• Conduction only accounts for 2% to 3% in dry conditions, but this figure can increase to 50% if the victim is immersed in cold water.
  • Convection accounts for 10%, while 2% to 9% is lost to heating inspired air.
  • Twenty percent to twenty-seven percent is lost as a result of evaporation from the skin and lungs.
  • Children cool quicker than adults because their skin provides a larger surface area compared to body mass.

The body also has a variety of methods to increase heat production. But at a certain low level, the body cannot continue heat production, and core body temperature drops quickly. From 98.6 F to 89.6 F (30 C to 32 C), the body begins to shiver, blood vessels contract, and hormones are released to facilitate the generation of heat.

  • Shivering can increase heat generation about two to five times the normal body rate of 40 to 60 kcal per square meter of skin. However, this can only last a few hours under mild to moderate freezing conditions and far less in cold water immersion, the time depending on the water temperature and core body temperature. Eventually fatigue sets in, and the body exhausts its fuel stores.
  • Blood vessels contract or narrow in the arms and legs, which allows warm blood to remain internal and somewhat protected from the cold temperatures to which the skin is subjected.
  • Hormones and other small proteins are released in order to speed up the basal metabolic rate, essentially eating stored fuels in the hopes of producing heat as a byproduct.

When the core body temperature is 89.6 F to 75.2 F (32 C to 24 C), shivering stops and basic metabolism progressively slows down. At a body temperature lower than 75.2 F, almost every mechanism for heat conservation becomes inactive. Core body temperature continues to plummet. In primary hypothermia, the body is unable to generate heat fast enough to compensate for ongoing heat losses. This primarily is a disease of exposure.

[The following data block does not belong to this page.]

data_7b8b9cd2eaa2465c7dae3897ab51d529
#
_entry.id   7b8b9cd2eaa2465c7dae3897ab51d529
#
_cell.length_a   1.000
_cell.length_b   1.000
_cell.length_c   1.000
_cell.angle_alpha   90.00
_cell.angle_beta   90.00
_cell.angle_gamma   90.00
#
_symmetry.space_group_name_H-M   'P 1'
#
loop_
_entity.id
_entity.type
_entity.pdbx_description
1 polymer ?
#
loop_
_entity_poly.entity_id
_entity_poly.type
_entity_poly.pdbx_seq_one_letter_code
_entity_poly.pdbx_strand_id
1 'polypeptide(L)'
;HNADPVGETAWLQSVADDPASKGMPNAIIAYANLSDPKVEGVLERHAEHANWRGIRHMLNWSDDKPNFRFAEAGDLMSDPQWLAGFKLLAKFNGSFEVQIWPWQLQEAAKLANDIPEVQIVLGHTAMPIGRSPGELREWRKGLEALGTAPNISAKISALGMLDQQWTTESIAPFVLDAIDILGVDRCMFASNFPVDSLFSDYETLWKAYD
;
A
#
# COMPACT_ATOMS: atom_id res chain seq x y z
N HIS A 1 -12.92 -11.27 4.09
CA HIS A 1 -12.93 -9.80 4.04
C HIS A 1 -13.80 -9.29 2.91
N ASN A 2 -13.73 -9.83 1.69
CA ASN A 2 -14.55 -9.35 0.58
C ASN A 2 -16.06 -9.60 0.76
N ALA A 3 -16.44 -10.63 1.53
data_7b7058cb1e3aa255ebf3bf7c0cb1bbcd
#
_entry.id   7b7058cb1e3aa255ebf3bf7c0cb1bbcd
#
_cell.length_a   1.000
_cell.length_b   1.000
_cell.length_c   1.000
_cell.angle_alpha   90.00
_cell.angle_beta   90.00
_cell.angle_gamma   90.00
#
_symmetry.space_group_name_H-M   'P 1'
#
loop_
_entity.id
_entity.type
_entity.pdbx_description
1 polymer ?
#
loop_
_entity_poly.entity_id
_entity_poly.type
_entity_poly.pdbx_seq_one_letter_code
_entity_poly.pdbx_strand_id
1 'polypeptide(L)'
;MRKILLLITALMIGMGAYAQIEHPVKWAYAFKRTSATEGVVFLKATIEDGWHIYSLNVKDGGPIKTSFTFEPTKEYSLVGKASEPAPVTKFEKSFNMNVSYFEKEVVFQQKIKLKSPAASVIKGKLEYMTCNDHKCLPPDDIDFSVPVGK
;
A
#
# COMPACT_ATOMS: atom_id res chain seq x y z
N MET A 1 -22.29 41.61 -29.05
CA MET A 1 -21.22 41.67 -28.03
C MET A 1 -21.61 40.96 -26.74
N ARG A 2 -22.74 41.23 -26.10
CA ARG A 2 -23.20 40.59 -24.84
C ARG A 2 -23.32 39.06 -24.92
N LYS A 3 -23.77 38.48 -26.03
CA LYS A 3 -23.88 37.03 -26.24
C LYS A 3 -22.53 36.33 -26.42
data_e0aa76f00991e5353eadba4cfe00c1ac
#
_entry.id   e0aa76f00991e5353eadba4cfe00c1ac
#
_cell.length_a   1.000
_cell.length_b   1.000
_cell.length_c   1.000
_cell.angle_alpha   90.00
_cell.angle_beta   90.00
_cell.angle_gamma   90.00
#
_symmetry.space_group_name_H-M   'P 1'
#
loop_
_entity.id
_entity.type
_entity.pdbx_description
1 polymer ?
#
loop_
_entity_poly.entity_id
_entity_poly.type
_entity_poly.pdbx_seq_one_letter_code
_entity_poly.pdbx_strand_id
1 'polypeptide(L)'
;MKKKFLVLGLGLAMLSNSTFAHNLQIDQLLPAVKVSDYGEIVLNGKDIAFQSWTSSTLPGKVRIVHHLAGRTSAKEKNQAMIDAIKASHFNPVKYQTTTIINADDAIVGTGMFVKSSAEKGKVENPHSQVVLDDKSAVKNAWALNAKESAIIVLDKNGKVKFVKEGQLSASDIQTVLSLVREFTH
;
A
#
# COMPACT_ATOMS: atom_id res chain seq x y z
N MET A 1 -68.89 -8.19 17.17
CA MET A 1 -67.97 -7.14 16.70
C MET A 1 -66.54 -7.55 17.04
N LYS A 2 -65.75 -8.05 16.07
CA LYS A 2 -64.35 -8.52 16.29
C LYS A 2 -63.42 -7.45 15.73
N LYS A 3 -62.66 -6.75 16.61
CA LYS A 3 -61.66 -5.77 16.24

• In general, in cold, dry environments, hypothermia occurs over a period of hours.
  • In cold water, core temperature can drop to dangerous levels in a matter of minutes.
  • The elderly, because of their impaired ability to produce and retain heat, may become hypothermic over a period of days while living in indoor, regulated conditions that other people would find comfortable.
  • The homeless, alcoholics, and mentally ill are prone to hypothermia because they are often unable to find adequate shelter or are unable to recognize when it is time to come in from the cold.

Sometimes the body's temperature control can be altered by disease. In this case, core body temperature can decrease in almost any environment. This condition is called secondary hypothermia. In secondary hypothermia, something goes wrong with the body's heat-balancing mechanisms. People with such diseases as stroke, spinal cord injury, low blood sugar, and a variety of skin disorders can become hypothermic in only mildly cool air.

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REFERENCE:

Kasper, D.L., et al., eds. Harrison's Principles of Internal Medicine, 19th Ed. United States: McGraw-Hill Education, 2015.